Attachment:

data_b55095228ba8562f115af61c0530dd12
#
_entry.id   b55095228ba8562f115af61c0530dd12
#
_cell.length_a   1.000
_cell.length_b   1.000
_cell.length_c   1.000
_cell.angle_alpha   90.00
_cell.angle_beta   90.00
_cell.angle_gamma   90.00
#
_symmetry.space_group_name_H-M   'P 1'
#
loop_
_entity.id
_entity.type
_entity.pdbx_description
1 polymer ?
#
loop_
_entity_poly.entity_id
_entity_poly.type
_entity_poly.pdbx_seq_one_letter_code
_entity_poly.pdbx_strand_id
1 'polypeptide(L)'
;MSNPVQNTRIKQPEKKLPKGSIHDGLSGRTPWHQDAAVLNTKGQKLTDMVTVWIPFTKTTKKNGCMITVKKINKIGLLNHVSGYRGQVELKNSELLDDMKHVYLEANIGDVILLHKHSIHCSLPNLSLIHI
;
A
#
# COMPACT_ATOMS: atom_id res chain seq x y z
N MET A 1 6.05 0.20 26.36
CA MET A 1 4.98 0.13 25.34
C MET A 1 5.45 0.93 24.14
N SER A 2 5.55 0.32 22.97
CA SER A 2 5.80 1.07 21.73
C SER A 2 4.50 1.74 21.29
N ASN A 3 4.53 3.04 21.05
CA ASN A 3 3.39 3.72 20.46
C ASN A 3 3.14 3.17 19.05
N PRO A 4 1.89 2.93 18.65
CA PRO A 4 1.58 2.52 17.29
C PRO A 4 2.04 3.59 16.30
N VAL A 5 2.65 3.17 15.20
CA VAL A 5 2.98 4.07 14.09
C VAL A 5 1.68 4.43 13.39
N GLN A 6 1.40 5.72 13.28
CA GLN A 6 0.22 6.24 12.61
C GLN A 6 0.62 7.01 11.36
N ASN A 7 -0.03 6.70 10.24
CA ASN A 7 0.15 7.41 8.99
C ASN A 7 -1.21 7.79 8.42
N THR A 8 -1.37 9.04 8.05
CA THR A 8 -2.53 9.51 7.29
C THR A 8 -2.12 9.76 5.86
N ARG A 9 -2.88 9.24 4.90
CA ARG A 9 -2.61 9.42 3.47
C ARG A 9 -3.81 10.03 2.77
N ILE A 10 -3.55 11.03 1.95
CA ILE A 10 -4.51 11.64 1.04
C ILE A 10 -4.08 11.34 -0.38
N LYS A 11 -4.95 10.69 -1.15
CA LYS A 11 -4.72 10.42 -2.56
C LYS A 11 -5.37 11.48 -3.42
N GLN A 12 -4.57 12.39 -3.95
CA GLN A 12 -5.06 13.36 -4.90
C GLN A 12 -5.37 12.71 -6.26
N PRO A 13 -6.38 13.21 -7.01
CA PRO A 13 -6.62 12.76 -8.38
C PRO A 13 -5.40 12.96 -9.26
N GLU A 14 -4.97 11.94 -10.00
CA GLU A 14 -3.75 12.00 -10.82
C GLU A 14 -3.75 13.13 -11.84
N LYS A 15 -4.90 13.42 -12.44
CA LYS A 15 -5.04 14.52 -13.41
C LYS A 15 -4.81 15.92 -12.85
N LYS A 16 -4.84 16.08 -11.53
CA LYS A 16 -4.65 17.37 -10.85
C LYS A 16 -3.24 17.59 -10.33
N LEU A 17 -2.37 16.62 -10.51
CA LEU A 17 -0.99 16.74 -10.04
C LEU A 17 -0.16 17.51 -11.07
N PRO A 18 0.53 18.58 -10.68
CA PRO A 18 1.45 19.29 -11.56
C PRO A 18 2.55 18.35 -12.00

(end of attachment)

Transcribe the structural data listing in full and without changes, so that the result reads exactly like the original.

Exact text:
data_b55095228ba8562f115af61c0530dd12
#
_entry.id   b55095228ba8562f115af61c0530dd12
#
_cell.length_a   1.000
_cell.length_b   1.000
_cell.length_c   1.000
_cell.angle_alpha   90.00
_cell.angle_beta   90.00
_cell.angle_gamma   90.00
#
_symmetry.space_group_name_H-M   'P 1'
#
loop_
_entity.id
_entity.type
_entity.pdbx_description
1 polymer ?
#
loop_
_entity_poly.entity_id
_entity_poly.type
_entity_poly.pdbx_seq_one_letter_code
_entity_poly.pdbx_strand_id
1 'polypeptide(L)'
;MSNPVQNTRIKQPEKKLPKGSIHDGLSGRTPWHQDAAVLNTKGQKLTDMVTVWIPFTKTTKKNGCMITVKKINKIGLLNHVSGYRGQVELKNSELLDDMKHVYLEANIGDVILLHKHSIHCSLPNLSLIHI
;
A
#
# COMPACT_ATOMS: atom_id res chain seq x y z
N MET A 1 6.05 0.20 26.36
CA MET A 1 4.98 0.13 25.34
C MET A 1 5.45 0.93 24.14
N SER A 2 5.55 0.32 22.97
CA SER A 2 5.80 1.07 21.73
C SER A 2 4.50 1.74 21.29
N ASN A 3 4.53 3.04 21.05
CA ASN A 3 3.39 3.72 20.46
C ASN A 3 3.14 3.17 19.05
N PRO A 4 1.89 2.93 18.65
CA PRO A 4 1.58 2.52 17.29
C PRO A 4 2.04 3.59 16.30
N VAL A 5 2.65 3.17 15.20
CA VAL A 5 2.98 4.07 14.09
C VAL A 5 1.68 4.43 13.39
N GLN A 6 1.40 5.72 13.28
CA GLN A 6 0.22 6.24 12.61
C GLN A 6 0.62 7.01 11.36
N ASN A 7 -0.03 6.70 10.24
CA ASN A 7 0.15 7.41 8.99
C ASN A 7 -1.21 7.79 8.42
N THR A 8 -1.37 9.04 8.05
CA THR A 8 -2.53 9.51 7.29
C THR A 8 -2.12 9.76 5.86
N ARG A 9 -2.88 9.24 4.90
CA ARG A 9 -2.61 9.42 3.47
C ARG A 9 -3.81 10.03 2.77
N ILE A 10 -3.55 11.03 1.95
CA ILE A 10 -4.51 11.64 1.04
C ILE A 10 -4.08 11.34 -0.38
N LYS A 11 -4.95 10.69 -1.15
CA LYS A 11 -4.72 10.42 -2.56
C LYS A 11 -5.37 11.48 -3.42
N GLN A 12 -4.57 12.39 -3.95
CA GLN A 12 -5.06 13.36 -4.90
C GLN A 12 -5.37 12.71 -6.26
N PRO A 13 -6.38 13.21 -7.01
CA PRO A 13 -6.62 12.76 -8.38
C PRO A 13 -5.40 12.96 -9.26
N GLU A 14 -4.97 11.94 -10.00
CA GLU A 14 -3.75 12.00 -10.82
C GLU A 14 -3.75 13.13 -11.84
N LYS A 15 -4.90 13.42 -12.44
CA LYS A 15 -5.04 14.52 -13.41
C LYS A 15 -4.81 15.92 -12.85
N LYS A 16 -4.84 16.08 -11.53
CA LYS A 16 -4.65 17.37 -10.85
C LYS A 16 -3.24 17.59 -10.33
N LEU A 17 -2.37 16.62 -10.51
CA LEU A 17 -0.99 16.74 -10.04
C LEU A 17 -0.16 17.51 -11.07
N PRO A 18 0.53 18.58 -10.68
CA PRO A 18 1.45 19.29 -11.56
C PRO A 18 2.55 18.35 -12.00